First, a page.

dove hunter

A dove hunter collects a bird from his retriever.

At the Pennsylvania Board of Game Commissioners recent winter meeting, several proposals were put on the table which would alter the hunting rules in this state.

All would require second votes at the board’s next meeting this spring in order for them to take effect for the 2018-19 hunting season. But now is the time for the hunting public to contact the Game Commission to express how they feel about the measures.

All-day doves

One of the more intriguing proposals being considered would expand dove hunting hours to a half hour before sunrise until sunset for all season segments.

Traditionally, hunting during the first segment of dove season – Sept. 1-Oct. 7 last year – has been limited to noon to sunset. That’s arguably the most popular dove-season segment in Pennsylvania.

All-day dove hunting is then allowed in later segments of the dove season, which are not as popular among hunters.

There was a brief period several years ago when the Game Commission experimented with all-day dove hunting during that early season, but the agency got a lot of complaints from goose hunters, and the start to dove hunting returned to noon.

Semiauto shotguns for big game

A weird twist of firearms regulations would seemingly be straightened out if the board gives final approval this spring to a proposal to allow the use of semiautomatic shotguns for hunting big game outside the Special Regulations Areas.

Hunters inside the Special Regs areas – Allegheny, Bucks, Chester, Delaware and Montgomery counties – where centerfire rifles are not allowed for big game hunting, have been hunting with semiauto shotguns for decades.

But they’ve historically been illegal for use outside the restricted area, in the majority of the state where centerfire rifles are allowed.

The commissioners are proposing to allow the use of semiautomatic shotguns that propel single-projectile ammunition – no buckshot – for hunting deer, bears and elk outside the Special Regs areas.

Another blow to wild pheasants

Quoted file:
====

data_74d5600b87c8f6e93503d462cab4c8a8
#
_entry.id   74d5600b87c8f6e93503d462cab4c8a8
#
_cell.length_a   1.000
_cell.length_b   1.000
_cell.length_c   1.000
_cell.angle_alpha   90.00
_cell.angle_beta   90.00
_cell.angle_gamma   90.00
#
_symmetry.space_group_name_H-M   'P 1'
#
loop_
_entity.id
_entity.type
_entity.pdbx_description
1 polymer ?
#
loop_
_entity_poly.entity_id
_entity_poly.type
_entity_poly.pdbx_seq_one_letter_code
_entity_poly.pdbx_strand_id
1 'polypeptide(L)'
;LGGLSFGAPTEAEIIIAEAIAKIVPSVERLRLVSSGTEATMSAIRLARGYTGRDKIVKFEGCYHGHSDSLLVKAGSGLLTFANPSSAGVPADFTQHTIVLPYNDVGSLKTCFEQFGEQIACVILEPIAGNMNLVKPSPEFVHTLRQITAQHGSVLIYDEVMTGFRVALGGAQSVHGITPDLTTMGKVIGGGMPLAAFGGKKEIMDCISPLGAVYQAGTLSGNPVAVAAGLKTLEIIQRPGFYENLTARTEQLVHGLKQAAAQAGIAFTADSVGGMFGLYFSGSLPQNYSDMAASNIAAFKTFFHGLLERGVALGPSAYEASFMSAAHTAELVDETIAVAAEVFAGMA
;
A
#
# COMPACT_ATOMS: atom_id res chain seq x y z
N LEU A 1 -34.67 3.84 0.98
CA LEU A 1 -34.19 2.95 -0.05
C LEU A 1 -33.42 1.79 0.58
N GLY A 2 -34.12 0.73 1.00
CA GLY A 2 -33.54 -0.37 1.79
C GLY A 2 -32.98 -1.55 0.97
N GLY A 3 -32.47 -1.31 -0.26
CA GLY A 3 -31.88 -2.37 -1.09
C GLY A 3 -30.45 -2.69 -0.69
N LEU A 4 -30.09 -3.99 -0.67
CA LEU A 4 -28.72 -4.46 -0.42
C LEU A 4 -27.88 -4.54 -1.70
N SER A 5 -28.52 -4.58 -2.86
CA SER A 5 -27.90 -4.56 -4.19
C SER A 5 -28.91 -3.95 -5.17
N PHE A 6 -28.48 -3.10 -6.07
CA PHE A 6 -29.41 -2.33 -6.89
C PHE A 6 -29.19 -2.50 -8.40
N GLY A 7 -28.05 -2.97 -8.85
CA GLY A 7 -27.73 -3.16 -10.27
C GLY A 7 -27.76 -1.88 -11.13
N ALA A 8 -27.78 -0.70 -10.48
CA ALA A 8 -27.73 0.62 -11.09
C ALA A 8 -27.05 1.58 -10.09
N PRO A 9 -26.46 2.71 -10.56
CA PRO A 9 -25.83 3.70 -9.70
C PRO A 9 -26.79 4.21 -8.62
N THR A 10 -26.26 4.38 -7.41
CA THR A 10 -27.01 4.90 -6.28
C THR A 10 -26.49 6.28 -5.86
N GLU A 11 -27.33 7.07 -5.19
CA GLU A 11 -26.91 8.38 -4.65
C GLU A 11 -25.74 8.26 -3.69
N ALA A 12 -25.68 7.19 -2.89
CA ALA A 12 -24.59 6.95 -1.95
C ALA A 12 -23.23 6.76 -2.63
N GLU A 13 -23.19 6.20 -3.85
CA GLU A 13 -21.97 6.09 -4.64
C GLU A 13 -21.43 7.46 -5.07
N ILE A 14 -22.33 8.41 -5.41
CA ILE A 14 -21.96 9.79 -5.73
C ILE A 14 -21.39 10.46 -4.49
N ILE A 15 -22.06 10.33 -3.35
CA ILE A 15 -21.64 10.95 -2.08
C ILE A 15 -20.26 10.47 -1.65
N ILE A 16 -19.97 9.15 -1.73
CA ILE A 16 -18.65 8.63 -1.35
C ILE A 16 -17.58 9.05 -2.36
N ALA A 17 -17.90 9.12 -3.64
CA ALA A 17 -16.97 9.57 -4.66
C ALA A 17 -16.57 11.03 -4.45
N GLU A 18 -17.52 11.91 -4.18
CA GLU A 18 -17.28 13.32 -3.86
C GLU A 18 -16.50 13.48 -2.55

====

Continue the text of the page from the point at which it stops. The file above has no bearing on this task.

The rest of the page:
The commissioners gave preliminary approval to dissolve the Somerset Wild Pheasant Recovery Area (WPRA), which is one of four such areas across the state.

This area in southwest Pennsylvania encompasses thousands of acres, where pheasant hunting has not been allowed while biologists tried to restore naturally-reproducing populations of wild pheasants.

Nearly 1,000 wild birds trapped out West were released into the area over a three-year period starting in 2009. But the wild population failed to take hold.

“Habitat conditions, weather severity, or a combination of these factors, impeded the chances of achieving a sustainable pheasant population on the WPRA,” a Game Commission news release states.

If the Somerset WPRA designation is removed, the area will be reopened to either-sex pheasant hunting.

Pheasant permits for juniors

The Game Commission last season created and implemented a $25 pheasant permit, required of all adults who want to hunt pheasants. Junior hunters, age 12-17, were exempt.

The commissioners have proposed requiring junior hunters going forward to acquire a free pheasant permit in order to hunt pheasants.

Doing so, the commissioners said, would allow the Game Commission to track youth pheasant hunting participation, which could entitle the agency to additional federal funding for the entire pheasant program, through federal initiatives aimed at hunter recruitment.

Hen hunting allowed in Lancaster County

Hen pheasants have been protected from hunting in Lancaster County and other parts of the state for decades.

But that is poised to change.

The commissioners have proposed making hen pheasants legal game in Wildlife Management Units 2A, 2C, 4C and 5B – which covers most of Lancaster and surrounding counties.

Though they once thrived here from the 1950s through 1970s, wild pheasant populations are essentially gone from Lancaster County and the rest of the state.

Hen pheasants were long protected in hopes of preserving the potential for wild populations to recover. But that’s proven to be a futile practice, thanks mainly to modern farming techniques and development, which both have removed pheasant cover.

Modern pheasant hunting on public lands in Pennsylvania is fueled by stocking pen-raised birds.

Beginning next year, both cocks and hens would be legal for taking during the open season in these four WMUs.

No more baiting permits

Removing bureaucratic red tape would be the result of eliminating the need for baiting permits in the Southeast Special Regulations Area, if the measure is given final approval.

Landowners in the Southeast Special Regs Area – Bucks, Chester, Delaware, Montgomery and Philadelphia counties – have been allowed since 2014 to put out bait for deer during hunting season, so long as they secured a free permit from the Game Commission, and followed a lengthy set of rules.

Those rules are intended to control the amount of bait put out for deer, to avoid causing problems for other wildlife.

The permit basically identified the location of bait stations for the agency.

Under the board’s latest proposal, no permit would be needed for baiting deer in the Southeast going forward, but all the other rules for baiting would remain in effect.

To comment on these listed proposals, interested parties should contact the Game Commission at